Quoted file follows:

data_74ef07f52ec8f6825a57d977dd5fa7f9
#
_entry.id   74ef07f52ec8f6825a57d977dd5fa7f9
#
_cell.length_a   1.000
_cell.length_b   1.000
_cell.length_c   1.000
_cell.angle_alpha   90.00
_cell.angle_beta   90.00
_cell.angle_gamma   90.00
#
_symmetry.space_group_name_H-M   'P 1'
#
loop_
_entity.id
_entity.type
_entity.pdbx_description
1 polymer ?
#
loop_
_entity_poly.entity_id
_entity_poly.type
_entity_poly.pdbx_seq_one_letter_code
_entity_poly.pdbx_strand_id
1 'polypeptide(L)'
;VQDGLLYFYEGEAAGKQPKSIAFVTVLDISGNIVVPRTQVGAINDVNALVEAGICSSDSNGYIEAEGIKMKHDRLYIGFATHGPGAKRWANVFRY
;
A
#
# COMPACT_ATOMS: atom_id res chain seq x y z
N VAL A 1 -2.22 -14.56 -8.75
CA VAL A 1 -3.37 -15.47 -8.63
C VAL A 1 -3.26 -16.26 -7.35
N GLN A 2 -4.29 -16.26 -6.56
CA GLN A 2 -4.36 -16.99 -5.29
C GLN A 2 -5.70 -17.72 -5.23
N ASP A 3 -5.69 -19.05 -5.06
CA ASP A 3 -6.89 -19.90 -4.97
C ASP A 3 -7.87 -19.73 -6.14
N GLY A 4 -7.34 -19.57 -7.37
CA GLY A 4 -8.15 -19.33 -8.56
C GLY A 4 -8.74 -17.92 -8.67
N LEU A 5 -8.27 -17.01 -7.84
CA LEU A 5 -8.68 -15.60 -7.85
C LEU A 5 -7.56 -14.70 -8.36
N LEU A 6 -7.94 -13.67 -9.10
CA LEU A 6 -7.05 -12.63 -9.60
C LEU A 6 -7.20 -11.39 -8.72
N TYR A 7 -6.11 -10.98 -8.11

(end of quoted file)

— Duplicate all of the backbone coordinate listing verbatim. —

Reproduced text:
data_74ef07f52ec8f6825a57d977dd5fa7f9
#
_entry.id   74ef07f52ec8f6825a57d977dd5fa7f9
#
_cell.length_a   1.000
_cell.length_b   1.000
_cell.length_c   1.000
_cell.angle_alpha   90.00
_cell.angle_beta   90.00
_cell.angle_gamma   90.00
#
_symmetry.space_group_name_H-M   'P 1'
#
loop_
_entity.id
_entity.type
_entity.pdbx_description
1 polymer ?
#
loop_
_entity_poly.entity_id
_entity_poly.type
_entity_poly.pdbx_seq_one_letter_code
_entity_poly.pdbx_strand_id
1 'polypeptide(L)'
;VQDGLLYFYEGEAAGKQPKSIAFVTVLDISGNIVVPRTQVGAINDVNALVEAGICSSDSNGYIEAEGIKMKHDRLYIGFATHGPGAKRWANVFRY
;
A
#
# COMPACT_ATOMS: atom_id res chain seq x y z
N VAL A 1 -2.22 -14.56 -8.75
CA VAL A 1 -3.37 -15.47 -8.63
C VAL A 1 -3.26 -16.26 -7.35
N GLN A 2 -4.29 -16.26 -6.56
CA GLN A 2 -4.36 -16.99 -5.29
C GLN A 2 -5.70 -17.72 -5.23
N ASP A 3 -5.69 -19.05 -5.06
CA ASP A 3 -6.89 -19.90 -4.97
C ASP A 3 -7.87 -19.73 -6.14
N GLY A 4 -7.34 -19.57 -7.37
CA GLY A 4 -8.15 -19.33 -8.56
C GLY A 4 -8.74 -17.92 -8.67
N LEU A 5 -8.27 -17.01 -7.84
CA LEU A 5 -8.68 -15.60 -7.85
C LEU A 5 -7.56 -14.70 -8.36
N LEU A 6 -7.94 -13.67 -9.10
CA LEU A 6 -7.05 -12.63 -9.60
C LEU A 6 -7.20 -11.39 -8.72
N TYR A 7 -6.11 -10.98 -8.11